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Entries categorized as “Post Mix” 58 results

D Rock: Apocalipstick Beatz writesVinyl Rules or My Pandemic Listening Project

by D-Rock: Apocalipstick Beatz

VINYL RULES: or My Pandemic Project of Listening to My Entire Record Collection

A vinyl collection is a funny thing. Lots of people have them, but what is remarkable is how unique everyone’s collection is. Each collection will tell a story, almost too personal, if you allow it to. Each record is a little slice of life; what you were doing when this came out, or what little apartment you lived in when. Sometimes it’s a particular emotion or memory that you tie an album to. Sometimes good, sometimes not, but either way, it becomes a collection that is uniquely yours.

I started collecting vinyl in college, to play on a little Crosley, similar to the Fisher Price one I had as a kid. It started out innocently enough; I’d only collect my top ten records of all time. But as more music I loved was released on vinyl and the more I was exposed to life, the bigger the collection became.

At some point while living in Chicago, to curb the amassing collection, I made a new rule that I could only buy records by artists that I had seen live at a show. This was a good rule as a way to make me go to shows even when it was freezing out, and maybe even talk to the band at the sometimes awkward, sometimes amazing merch table. And so the little collection grew larger. Then I got married, and my husband has added his musical taste to mine and so, 12 years into marriage, I ended up with a lot more jazz, Dua Lipa and Katy Perry than I ever imagined for myself.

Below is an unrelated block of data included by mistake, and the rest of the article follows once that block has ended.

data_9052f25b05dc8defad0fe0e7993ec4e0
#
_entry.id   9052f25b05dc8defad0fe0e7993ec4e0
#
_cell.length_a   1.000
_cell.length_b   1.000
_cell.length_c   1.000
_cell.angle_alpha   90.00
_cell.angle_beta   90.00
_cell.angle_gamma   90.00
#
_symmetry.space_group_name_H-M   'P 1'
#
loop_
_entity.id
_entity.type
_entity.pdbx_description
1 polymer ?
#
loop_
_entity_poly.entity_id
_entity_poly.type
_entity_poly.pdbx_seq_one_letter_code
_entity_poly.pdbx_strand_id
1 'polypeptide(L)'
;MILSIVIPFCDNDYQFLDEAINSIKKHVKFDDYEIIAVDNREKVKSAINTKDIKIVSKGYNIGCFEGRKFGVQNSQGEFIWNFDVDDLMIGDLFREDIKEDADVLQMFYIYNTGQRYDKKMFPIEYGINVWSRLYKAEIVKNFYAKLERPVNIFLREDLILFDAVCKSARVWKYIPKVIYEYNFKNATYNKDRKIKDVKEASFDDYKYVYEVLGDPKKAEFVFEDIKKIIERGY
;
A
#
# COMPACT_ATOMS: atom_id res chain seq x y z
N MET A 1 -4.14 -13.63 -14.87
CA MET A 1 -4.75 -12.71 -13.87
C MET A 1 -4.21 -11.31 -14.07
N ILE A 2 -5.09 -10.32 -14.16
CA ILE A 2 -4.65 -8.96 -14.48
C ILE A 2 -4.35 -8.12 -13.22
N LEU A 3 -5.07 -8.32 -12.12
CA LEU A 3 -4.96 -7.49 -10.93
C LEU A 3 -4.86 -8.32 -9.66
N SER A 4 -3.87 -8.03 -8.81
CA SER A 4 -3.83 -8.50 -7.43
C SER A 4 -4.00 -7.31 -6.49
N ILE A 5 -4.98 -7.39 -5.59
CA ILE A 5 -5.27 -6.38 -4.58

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Categorized: Post Mix

Eddie writesLet’s Eat! A CHIRP Radio Thanksgiving Playlist

by Eddie Sayago

Artwork: "Freedom from Want (Hipster Version)" by Tristan Elwell

There aren’t a lot of songs about Thanksgiving, which is a shame because this is a very unique holiday with plenty of history.

he woman who wrote “Mary Had A Little Lamb '' had spent decades petitioning to get Thanksgiving to become an official national holiday. Macy’s got involved with a parade. Black Friday became a thing, along with Black-out Wednesday.

But also, all the food. And booze. And desserts. And a four or five day weekend if you are lucky enough to have that much time off. And leftovers, which go well with Christmas ales brewed from your favorite brewery, or the harder stuff.

Here are some songs and trivia to share for neutral conversation-starters into the day-long feast stuffed with football with a side of disgruntled uncles and last minute guests and scrolling on your phone for Christmas gifts.

I am thankful for all the song suggestions from our fellow CHIRP volunteers and DJs Shawn, Craig Reptile, Jennifer, Alex, Moizza, The Audible Snail, Allí, Joe, and Bradley, who responded first to my inquiry about food songs.

“Cooking Up Something Good” by Mac DeMarco
From the album 2 (Captured Tracks, 2012)

Food is the guest of honor at any Thanksgiving feast. Everyone has a dish they are looking forward to on this day. For me, it’s a homemade macaroni ‘n’ cheese that my mom has made for as long as I can remember. The texture and taste makes it half mac ‘n’ cheese and part macaroni salad.

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Categorized: Post Mix

Topics: thanksgiving

Clarence Ewing: The Million Year Trip writesMusic 101: A Three Album Introduction to 1970s Disco

by Claence Ewing

With over 100 years of recorded music available to our ears, sometimes it can be tough to know where to begin exploring the art form’s many genres and styles. This series provides ideas for those interested in exploring unfamiliar genres and styles of music.

What Is It: Take a four-on-the-floor beat (or something awfully close to it), and sweeping guitars, strings, and horns as needed, keep it playing all night to sing songs about love (both physical and spiritual), happiness, and ecstacy (the mental state and/or the drug).